A magnet is a material or object that produces a magnetic field that pulls on other ferromagnetic materials. The difference between electromagnet and permanent magnet depends on its manufacturing process. The main difference between electromagnet and permanent magnet is that an electromagnet is created by the current running through a coil of insulated wire that is wound around a piece of “soft” magnetic material. A permanent magnet uses a “hard” ferromagnetic material that maintains its magnetism over long periods of time. Let us now understand more about the difference between electromagnet and permanent magnet by studying its basics.
What is Electromagnet?
Electromagnets consist of wire wound into a coil. Now when current passes through the wire it creates a magnetic field. The strength of the magnetic field disappears when the current is turned off. The wire is often turned around a magnetic core made from a soft ferromagnetic or ferrimagnetic material such as iron. One big advantage of an electromagnet is that the alteration of the magnetic field strength is possible by changing the current flow.
What is a Permanent magnet?
As the name suggests, “permanent magnet” means everlasting. It is a metal object made from a material that is magnetized and creates its own persistent magnetic field. Permanent magnets are made from “hard” ferromagnetic materials such as alnico and ferrite which have an inherent magnetic field in their crystalline structure. The common process of making permanent magnets is by heating a ferromagnetic material to a key high temperature.
Difference Between Electromagnet and Permanent Magnet
The important difference between electromagnet and permanent magnet
|Definition||Forms when current passes through a ferromagnetic material.||Forms by heating a material which has inbuilt magnetic properties.|
|Strength||Depends on the current flow. Can produce a strong magnetic field.||Depends on the nature of the material used for creation. Relatively weaker field.|
|Magnetic properties||Can be altered using current.||Once magnetic properties are lost, it becomes useless.|
|Material||Soft material used||Hard material used|
|Field stability||Requires a continuous supply of current for a magnetic field.||No requirement of current to maintain its field effect.|
|Poles||Alteration of Poles is possible by changing coil direction||Alteration of the Poles is not possible.|
We must learn in detail to find out more about the difference between electromagnet and permanent magnet.
An electromagnet produces the magnetic field with the use of electric current. It uses a ferromagnetic or ferrimagnetic material such as iron to form an electromagnet. Electromagnets are made of wire wound into a coil and as current flows magnetic field is created. The main advantage of an electromagnet over a permanent magnet is that we can quickly change the magnetic field by controlling the amount of electric current in the winding.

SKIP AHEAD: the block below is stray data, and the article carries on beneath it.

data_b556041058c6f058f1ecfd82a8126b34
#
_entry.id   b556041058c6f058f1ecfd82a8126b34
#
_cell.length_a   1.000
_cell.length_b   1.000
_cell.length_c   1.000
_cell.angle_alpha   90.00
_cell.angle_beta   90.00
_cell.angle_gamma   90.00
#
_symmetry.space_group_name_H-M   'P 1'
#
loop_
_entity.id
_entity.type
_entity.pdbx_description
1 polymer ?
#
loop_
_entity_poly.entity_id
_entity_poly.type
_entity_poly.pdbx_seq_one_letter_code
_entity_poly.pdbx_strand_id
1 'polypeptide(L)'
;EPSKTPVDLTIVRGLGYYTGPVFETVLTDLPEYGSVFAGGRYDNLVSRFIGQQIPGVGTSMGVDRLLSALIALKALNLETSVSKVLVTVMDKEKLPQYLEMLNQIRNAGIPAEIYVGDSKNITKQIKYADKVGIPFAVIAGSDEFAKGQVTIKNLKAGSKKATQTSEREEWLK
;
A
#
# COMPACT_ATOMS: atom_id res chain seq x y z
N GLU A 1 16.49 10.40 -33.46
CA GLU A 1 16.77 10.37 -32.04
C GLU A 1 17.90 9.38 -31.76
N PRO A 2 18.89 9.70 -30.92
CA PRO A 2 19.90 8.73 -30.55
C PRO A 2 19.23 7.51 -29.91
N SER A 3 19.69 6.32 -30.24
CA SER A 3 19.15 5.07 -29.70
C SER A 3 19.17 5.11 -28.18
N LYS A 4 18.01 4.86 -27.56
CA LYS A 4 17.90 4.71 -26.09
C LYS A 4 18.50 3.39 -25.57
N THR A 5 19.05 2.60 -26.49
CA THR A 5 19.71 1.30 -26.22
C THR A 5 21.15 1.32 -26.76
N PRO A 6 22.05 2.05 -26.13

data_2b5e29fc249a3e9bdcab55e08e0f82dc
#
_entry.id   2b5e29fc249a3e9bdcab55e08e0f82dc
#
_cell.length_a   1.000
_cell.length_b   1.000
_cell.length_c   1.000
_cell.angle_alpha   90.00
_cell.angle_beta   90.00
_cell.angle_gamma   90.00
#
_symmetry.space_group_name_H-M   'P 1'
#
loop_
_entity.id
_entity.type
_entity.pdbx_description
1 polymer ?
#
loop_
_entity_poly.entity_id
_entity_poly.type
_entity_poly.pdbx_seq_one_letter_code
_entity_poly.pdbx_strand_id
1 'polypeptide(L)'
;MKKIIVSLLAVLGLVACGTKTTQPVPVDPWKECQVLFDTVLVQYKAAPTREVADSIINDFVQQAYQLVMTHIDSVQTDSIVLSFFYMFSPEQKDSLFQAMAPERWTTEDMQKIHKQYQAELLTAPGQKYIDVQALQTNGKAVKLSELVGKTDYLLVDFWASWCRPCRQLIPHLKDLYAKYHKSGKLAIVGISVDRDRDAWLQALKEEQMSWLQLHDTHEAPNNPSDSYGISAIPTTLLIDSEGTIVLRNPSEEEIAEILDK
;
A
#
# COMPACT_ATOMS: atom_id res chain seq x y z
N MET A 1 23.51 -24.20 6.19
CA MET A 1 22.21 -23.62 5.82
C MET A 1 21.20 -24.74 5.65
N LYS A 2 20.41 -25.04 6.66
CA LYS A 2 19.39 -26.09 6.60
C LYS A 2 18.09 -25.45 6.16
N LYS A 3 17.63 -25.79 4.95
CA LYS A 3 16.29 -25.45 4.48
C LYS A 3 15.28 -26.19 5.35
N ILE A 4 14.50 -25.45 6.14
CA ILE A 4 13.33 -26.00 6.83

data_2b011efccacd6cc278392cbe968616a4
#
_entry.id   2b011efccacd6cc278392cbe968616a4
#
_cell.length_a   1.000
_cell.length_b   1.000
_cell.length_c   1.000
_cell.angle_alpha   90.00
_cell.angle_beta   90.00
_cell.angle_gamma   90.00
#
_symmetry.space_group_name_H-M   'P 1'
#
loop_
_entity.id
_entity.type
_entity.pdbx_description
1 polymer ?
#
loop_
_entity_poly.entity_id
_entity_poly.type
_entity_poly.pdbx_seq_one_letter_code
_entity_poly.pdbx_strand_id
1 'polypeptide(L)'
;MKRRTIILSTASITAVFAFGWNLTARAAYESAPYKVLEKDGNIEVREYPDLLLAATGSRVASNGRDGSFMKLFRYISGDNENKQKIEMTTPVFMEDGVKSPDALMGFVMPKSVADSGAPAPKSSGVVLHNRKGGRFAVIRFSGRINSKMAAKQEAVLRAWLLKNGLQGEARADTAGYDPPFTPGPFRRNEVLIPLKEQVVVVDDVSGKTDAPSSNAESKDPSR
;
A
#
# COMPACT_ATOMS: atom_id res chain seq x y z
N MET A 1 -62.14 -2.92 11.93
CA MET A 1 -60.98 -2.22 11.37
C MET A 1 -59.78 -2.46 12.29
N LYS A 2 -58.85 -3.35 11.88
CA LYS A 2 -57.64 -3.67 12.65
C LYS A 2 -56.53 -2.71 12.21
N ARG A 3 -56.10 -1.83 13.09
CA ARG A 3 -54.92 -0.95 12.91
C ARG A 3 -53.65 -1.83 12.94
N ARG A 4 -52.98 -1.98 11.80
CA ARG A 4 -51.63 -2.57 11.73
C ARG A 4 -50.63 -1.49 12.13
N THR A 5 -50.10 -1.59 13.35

The magnetic field created by an electromagnet is proportional to both the number of turns in the winding and the current in the wire. Electromagnets are very widely in use in electric and electromechanical devices, such as transformers, relays, motors, loudspeakers, MRI machines, etc. There are three basic types of electromagnets: the robust ones, the superconductors, and finally the hybrids.
A permanent magnet is an object made from a ferromagnetic material that when magnetized remains longlasting. It forms a persistent magnetic field and has a specific north and south pole. Permanent magnets are made from materials such as alnico and ferrite( hard ferromagnetic materials) that are subjected to special processing in a strong magnetic field during manufacturing to align their internal microcrystalline structure.
Process for magnetizing ferromagnetic materials are:
1) Heating the object higher than its Curie temperature, allowing it to cool in a magnetic field and hammering it as it cools.
2) Another method is placing the Ferro material in an external magnetic field. The material retains some magnetism on removal. Vibration also increases the effect.
3) Another method is Stroking. A single touch method and a double touch method are used.
4) An electric current runs through a coil to line up the domains in the material.
There are various places where permanent magnets are useful such as refrigerators, headphones, speakers, hard disk, acoustic transducers, automobiles, motors, etc. There are six types of Permanent Magnets Ceramic, Alnico, Samarium Cobalt, Neodymium Iron Boron, Injection Molded, Flexible.
FAQs about electromagnet and permanent magnet
Q.1. Is Lodestone a permanent magnet?
Answer- The lodestone is an extremely rare form of the mineral magnetite (Fe3O4) that occurs naturally as a permanent magnet. William Gilbert in the sixteenth century scientifically investigated the magnetism property of lodestone and when he defined its ‘poles’ and the well‐known rule that ‘like poles repel, unlike attract’.
Q.2. How does the number of coils affect the strength of an electromagnet?
Answer- Increasing the number of coils, which adds more field lines and makes the electromagnet stronger. Turning coils around and passing a current through them will make a much stronger electromagnet.